9. 9.
    de Alfaro, L.: Formal Verification of Probabilistic Systems. PhD thesis, Stanford University (1997), Technical report STAN-CS-TR-98-1601Google Scholar
  10. 10.
    PRISM development team. Prism case studies, http://www.prismmodelchecker.org/casestudies/index.php
  11. 11.
    Dijkstra, E.W.: Self-stabilizing systems in spite of distributed control. Commun. ACM 17(11), 643–644 (1974)MATHCrossRefGoogle Scholar
  12. 12.
    Giro, S., D’Argenio, P.R.: Quantitative model checking revisited: neither decidable nor approximable. In: Raskin, J.-F., Thiagarajan, P.S. (eds.) FORMATS 2007. LNCS, vol. 4763, pp. 179–194. Springer, Heidelberg (2007)CrossRefGoogle Scholar
  13. 13.
    Giro, S., D’Argenio, P.R.: On the expressive power of schedulers in distributed probabilistic systems. In: Proc. of QAPL 2009 (2009). Extended version to appear in ENTCS, cs.famaf.unc.edu.ar/~sgiro/QAPL09-ext.pdf
  14. 14.
    Giro, S., D’Argenio, P.R.: On the verification of probabilistic i/o automata with unspecified rates. In: SAC 2009: Proceedings of the 2009 ACM symposium on Applied Computing, pp. 582–586. ACM, New York (2009)CrossRefGoogle Scholar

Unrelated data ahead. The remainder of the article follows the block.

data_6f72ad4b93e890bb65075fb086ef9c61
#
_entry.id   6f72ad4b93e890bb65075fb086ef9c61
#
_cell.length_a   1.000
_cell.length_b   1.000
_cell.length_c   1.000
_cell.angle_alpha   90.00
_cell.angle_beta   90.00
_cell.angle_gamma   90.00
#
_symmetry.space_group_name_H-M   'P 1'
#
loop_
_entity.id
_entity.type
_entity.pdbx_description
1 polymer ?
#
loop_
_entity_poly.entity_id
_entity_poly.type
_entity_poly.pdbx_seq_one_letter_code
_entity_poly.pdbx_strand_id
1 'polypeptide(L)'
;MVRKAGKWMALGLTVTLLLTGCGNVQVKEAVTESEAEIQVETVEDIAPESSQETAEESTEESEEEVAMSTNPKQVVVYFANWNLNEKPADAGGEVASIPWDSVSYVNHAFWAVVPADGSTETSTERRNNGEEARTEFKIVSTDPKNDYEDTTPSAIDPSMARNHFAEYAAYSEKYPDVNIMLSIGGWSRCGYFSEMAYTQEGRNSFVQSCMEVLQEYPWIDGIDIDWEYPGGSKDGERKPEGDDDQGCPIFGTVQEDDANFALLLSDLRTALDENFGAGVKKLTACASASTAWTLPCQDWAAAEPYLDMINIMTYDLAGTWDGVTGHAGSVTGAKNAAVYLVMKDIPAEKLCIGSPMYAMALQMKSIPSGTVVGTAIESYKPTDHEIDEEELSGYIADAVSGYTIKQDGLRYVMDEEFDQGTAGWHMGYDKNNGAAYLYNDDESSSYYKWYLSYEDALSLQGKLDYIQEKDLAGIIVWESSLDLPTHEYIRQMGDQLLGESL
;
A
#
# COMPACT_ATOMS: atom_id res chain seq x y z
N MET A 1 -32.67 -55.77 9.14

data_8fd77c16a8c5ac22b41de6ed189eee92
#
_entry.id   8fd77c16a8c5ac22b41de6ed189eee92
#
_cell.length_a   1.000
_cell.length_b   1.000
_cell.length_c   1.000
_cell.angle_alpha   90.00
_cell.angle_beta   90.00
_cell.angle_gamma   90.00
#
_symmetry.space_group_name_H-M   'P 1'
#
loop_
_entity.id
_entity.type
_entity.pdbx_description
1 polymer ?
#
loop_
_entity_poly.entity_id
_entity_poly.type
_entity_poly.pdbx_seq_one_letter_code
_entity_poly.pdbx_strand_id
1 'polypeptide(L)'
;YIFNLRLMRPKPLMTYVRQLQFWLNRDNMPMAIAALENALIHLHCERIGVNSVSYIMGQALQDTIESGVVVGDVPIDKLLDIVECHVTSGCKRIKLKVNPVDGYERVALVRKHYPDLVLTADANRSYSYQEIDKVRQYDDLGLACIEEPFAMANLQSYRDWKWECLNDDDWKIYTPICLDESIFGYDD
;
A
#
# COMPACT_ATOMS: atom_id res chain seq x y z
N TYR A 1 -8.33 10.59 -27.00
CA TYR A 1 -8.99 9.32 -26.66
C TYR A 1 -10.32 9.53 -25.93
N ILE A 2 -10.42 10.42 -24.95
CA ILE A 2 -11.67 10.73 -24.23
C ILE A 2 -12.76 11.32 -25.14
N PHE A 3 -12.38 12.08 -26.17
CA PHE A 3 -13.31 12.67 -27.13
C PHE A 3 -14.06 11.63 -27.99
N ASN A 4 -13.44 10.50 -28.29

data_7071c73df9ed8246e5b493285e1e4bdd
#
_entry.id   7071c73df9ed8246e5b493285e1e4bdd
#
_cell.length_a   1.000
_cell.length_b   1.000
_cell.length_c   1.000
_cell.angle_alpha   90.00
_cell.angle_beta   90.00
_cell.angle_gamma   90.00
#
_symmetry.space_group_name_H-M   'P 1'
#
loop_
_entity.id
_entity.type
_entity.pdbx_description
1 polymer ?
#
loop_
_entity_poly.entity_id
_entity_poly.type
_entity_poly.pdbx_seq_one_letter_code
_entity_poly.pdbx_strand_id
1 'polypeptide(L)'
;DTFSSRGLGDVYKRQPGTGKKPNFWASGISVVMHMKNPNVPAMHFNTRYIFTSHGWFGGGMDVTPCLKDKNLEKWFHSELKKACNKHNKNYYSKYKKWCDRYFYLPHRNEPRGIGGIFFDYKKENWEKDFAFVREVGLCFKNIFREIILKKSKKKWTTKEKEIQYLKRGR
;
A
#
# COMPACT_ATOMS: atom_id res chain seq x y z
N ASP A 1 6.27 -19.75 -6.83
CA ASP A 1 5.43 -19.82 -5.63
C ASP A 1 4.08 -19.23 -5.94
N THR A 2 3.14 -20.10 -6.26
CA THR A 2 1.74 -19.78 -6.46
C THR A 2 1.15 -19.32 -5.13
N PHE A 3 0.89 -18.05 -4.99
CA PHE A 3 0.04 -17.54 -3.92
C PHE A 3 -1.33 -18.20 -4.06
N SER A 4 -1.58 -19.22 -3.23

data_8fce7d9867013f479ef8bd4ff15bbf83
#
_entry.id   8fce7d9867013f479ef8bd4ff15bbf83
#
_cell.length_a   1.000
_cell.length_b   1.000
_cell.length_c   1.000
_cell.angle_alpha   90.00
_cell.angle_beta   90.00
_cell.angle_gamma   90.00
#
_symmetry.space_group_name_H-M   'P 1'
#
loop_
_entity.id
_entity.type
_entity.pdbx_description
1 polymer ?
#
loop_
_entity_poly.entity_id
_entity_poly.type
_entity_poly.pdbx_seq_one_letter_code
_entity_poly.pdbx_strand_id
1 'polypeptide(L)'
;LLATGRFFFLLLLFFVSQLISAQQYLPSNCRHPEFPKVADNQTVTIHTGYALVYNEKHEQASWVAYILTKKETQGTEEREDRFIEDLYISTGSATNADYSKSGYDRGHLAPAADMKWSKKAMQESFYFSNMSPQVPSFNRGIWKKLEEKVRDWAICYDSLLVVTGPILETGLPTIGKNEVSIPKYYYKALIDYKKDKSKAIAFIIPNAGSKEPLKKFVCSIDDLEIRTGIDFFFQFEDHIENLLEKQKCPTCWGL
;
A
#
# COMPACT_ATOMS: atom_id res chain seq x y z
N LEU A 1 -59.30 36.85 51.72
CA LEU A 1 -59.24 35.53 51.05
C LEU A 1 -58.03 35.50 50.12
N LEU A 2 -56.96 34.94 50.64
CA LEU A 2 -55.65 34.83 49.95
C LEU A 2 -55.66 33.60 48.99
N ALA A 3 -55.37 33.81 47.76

15. 15.
    Giro, S.: On the automatic verification of Distributed Probabilistic Automata with Partial Information. PhD thesis, Universidad Nacional de Córdoba (to appear)Google Scholar
  16. 16.
    van Glabbeek, R.J., Smolka, S.A., Steffen, B.: Reactive, generative, and stratified models of probabilistic processes. Information and Computation 121, 59–80 (1995)MATHCrossRefMathSciNetGoogle Scholar
  17. 17.
    Hinton, A., Kwiatkowska, M., Norman, G., Parker, D.: PRISM: A tool for automatic verification of probabilistic systems. In: Hermanns, H., Palsberg, J. (eds.) TACAS 2006. LNCS, vol. 3920, pp. 441–444. Springer, Heidelberg (2006)CrossRefGoogle Scholar
  18. 18.
    Lynch, N.A., Tuttle, M.R.: An introduction to input/output automata. CWI Quarterly 2(3), 219–246 (1989)MATHMathSciNetGoogle Scholar
  19. 19.
    Madani, O., Hanks, S., Condon, A.: On the undecidability of probabilistic planning and related stochastic optimization problems. Artif. Intell. 147(1-2), 5–34 (2003)MATHMathSciNetGoogle Scholar
  20. 20.
    Segala, R.: Modeling and Verification of Randomized Distributed Real-Time Systems. PhD thesis, Laboratory for Computer Science, MIT (1995)Google Scholar
  21. 21.
    Sipser, M.: Introduction to the Theory of Computation, 2nd edn., pp. 199–205. Thomson Course Technology (2005)Google Scholar
  22. 22.
    Vardi, M.Y.: Automatic verification of probabilistic concurrent finite state programs. In: Procs. of 26th FOCS, pp. 327–338. IEEE Press, Los Alamitos (1985)Google Scholar
  23. 23.
    Wu, S.-H., Smolka, S.A., Stark, E.W.: Composition and behaviors of probabilistic I/O automata. Theor. Comput. Sci. 176(1-2), 1–38 (1997)MATHCrossRefMathSciNetGoogle Scholar

Copyright information

© Springer-Verlag Berlin Heidelberg 2009

Authors and Affiliations

  • Sergio Giro
    • 1
  1. 1.FaMAFUniversidad Nacional de Córdoba - CONICETCórdobaArgentina

Personalised recommendations